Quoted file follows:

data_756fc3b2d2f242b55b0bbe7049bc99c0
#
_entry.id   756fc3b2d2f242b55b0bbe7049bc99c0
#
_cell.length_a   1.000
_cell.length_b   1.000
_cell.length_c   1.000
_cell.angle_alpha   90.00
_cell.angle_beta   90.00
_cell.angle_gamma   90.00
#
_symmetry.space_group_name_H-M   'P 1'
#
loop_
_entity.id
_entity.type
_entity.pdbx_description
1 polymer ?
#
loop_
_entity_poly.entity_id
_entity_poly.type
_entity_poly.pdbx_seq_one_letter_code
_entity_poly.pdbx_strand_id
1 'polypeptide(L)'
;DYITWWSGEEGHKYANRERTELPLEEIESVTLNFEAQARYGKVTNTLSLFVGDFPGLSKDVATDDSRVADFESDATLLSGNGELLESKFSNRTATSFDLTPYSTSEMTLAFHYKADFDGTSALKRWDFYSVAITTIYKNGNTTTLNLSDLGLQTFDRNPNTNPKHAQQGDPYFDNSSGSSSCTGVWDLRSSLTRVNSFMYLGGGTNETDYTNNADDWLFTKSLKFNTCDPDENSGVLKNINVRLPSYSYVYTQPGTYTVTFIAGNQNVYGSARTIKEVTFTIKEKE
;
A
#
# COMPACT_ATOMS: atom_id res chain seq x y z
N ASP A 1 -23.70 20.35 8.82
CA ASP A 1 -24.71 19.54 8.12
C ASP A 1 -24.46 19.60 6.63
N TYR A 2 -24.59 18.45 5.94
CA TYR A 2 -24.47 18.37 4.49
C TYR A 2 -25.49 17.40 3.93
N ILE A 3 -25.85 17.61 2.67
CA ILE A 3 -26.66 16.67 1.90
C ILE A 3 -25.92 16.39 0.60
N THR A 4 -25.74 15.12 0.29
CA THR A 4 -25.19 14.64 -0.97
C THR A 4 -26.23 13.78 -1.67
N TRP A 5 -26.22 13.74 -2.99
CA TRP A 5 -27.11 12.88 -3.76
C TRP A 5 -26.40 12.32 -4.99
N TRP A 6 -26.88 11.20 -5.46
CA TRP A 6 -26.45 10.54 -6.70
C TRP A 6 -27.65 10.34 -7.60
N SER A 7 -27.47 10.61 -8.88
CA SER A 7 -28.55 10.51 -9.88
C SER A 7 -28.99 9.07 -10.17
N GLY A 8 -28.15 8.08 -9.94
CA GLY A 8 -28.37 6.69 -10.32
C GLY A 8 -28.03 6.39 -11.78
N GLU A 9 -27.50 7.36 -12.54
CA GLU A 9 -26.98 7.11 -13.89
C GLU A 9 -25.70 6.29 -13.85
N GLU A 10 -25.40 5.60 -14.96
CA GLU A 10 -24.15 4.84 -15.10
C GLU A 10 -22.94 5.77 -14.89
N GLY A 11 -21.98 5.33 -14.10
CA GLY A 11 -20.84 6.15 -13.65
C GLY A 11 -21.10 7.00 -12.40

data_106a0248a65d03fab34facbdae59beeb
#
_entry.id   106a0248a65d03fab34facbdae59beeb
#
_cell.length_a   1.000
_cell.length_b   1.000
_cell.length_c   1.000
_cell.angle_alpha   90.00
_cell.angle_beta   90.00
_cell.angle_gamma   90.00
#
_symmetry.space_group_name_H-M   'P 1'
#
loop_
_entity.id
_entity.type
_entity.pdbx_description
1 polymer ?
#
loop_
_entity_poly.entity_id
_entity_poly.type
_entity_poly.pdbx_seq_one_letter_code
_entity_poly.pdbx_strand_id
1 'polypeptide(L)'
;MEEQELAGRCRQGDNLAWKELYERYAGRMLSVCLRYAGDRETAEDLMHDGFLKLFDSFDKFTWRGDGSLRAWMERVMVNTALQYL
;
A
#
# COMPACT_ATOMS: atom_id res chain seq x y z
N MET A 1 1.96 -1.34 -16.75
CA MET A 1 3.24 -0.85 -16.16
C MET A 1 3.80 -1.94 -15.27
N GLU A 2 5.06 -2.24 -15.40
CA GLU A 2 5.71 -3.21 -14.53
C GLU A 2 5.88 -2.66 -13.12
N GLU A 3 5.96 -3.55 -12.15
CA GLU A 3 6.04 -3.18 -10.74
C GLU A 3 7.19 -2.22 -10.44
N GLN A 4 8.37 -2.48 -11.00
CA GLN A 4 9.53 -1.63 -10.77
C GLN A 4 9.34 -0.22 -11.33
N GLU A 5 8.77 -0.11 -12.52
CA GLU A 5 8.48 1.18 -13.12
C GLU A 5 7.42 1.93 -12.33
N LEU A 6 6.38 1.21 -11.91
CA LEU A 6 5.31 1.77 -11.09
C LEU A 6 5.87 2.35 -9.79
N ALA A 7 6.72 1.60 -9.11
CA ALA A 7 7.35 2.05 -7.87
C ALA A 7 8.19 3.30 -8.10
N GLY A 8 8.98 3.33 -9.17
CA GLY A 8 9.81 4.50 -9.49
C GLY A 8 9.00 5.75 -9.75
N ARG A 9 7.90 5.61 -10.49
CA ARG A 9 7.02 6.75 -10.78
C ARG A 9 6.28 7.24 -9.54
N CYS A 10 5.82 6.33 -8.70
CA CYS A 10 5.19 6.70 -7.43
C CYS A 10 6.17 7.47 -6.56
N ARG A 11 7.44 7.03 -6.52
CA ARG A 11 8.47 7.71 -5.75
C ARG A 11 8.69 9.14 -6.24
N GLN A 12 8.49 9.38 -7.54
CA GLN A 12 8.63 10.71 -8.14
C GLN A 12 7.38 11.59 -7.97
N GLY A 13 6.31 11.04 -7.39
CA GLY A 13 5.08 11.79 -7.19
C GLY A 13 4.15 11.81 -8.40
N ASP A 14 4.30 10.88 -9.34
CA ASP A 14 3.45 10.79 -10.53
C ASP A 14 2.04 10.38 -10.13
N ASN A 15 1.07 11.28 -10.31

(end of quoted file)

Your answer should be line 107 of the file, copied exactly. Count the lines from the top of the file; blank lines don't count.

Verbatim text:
CA GLU A 5 8.48 1.18 -13.12